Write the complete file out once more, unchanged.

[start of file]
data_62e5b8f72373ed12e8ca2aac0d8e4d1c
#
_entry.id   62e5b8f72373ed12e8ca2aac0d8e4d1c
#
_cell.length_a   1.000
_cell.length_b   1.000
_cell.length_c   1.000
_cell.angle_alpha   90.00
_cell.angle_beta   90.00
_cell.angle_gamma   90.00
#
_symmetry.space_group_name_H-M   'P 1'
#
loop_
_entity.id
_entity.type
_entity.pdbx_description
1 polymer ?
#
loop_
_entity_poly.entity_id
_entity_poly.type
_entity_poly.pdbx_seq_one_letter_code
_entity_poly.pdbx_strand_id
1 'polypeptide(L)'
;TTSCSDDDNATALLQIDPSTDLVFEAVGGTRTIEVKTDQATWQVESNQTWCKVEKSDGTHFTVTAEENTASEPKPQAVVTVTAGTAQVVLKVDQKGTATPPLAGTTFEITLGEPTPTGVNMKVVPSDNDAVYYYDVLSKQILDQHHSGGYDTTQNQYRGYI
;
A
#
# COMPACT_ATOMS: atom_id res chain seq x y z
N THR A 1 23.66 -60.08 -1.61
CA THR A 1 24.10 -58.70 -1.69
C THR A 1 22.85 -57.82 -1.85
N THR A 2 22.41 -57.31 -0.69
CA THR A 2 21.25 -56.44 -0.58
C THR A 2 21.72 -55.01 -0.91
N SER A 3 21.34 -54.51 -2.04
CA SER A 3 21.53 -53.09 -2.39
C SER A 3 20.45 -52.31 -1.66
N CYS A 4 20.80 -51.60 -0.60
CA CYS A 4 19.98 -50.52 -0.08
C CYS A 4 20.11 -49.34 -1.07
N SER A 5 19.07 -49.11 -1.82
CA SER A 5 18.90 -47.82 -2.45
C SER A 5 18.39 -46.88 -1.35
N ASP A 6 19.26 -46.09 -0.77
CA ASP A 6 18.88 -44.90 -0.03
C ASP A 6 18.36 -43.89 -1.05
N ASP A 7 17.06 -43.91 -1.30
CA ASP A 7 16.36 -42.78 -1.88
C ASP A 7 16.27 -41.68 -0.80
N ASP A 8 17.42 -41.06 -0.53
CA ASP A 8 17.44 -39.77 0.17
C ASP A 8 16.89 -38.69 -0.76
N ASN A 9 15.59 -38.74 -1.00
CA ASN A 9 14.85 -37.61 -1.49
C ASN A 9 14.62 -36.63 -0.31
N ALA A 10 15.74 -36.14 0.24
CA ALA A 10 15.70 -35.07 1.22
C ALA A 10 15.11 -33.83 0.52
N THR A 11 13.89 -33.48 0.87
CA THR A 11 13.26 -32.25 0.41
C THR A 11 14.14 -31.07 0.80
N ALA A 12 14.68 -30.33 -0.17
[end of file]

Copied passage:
data_62e5b8f72373ed12e8ca2aac0d8e4d1c
#
_entry.id   62e5b8f72373ed12e8ca2aac0d8e4d1c
#
_cell.length_a   1.000
_cell.length_b   1.000
_cell.length_c   1.000
_cell.angle_alpha   90.00
_cell.angle_beta   90.00
_cell.angle_gamma   90.00
#
_symmetry.space_group_name_H-M   'P 1'
#
loop_
_entity.id
_entity.type
_entity.pdbx_description
1 polymer ?
#
loop_
_entity_poly.entity_id
_entity_poly.type
_entity_poly.pdbx_seq_one_letter_code
_entity_poly.pdbx_strand_id
1 'polypeptide(L)'
;TTSCSDDDNATALLQIDPSTDLVFEAVGGTRTIEVKTDQATWQVESNQTWCKVEKSDGTHFTVTAEENTASEPKPQAVVTVTAGTAQVVLKVDQKGTATPPLAGTTFEITLGEPTPTGVNMKVVPSDNDAVYYYDVLSKQILDQHHSGGYDTTQNQYRGYI
;
A
#
# COMPACT_ATOMS: atom_id res chain seq x y z
N THR A 1 23.66 -60.08 -1.61
CA THR A 1 24.10 -58.70 -1.69
C THR A 1 22.85 -57.82 -1.85
N THR A 2 22.41 -57.31 -0.69
CA THR A 2 21.25 -56.44 -0.58
C THR A 2 21.72 -55.01 -0.91
N SER A 3 21.34 -54.51 -2.04
CA SER A 3 21.53 -53.09 -2.39
C SER A 3 20.45 -52.31 -1.66
N CYS A 4 20.80 -51.60 -0.60
CA CYS A 4 19.98 -50.52 -0.08
C CYS A 4 20.11 -49.34 -1.07
N SER A 5 19.07 -49.11 -1.82
CA SER A 5 18.90 -47.82 -2.45
C SER A 5 18.39 -46.88 -1.35
N ASP A 6 19.26 -46.09 -0.77
CA ASP A 6 18.88 -44.90 -0.03
C ASP A 6 18.36 -43.89 -1.05
N ASP A 7 17.06 -43.91 -1.30
CA ASP A 7 16.36 -42.78 -1.88
C ASP A 7 16.27 -41.68 -0.80
N ASP A 8 17.42 -41.06 -0.53
CA ASP A 8 17.44 -39.77 0.17
C ASP A 8 16.89 -38.69 -0.76
N ASN A 9 15.59 -38.74 -1.00
CA ASN A 9 14.85 -37.61 -1.49
C ASN A 9 14.62 -36.63 -0.31
N ALA A 10 15.74 -36.14 0.24
CA ALA A 10 15.70 -35.07 1.22
C ALA A 10 15.11 -33.83 0.52
N THR A 11 13.89 -33.48 0.87
CA THR A 11 13.26 -32.25 0.41
C THR A 11 14.14 -31.07 0.80
N ALA A 12 14.68 -30.33 -0.17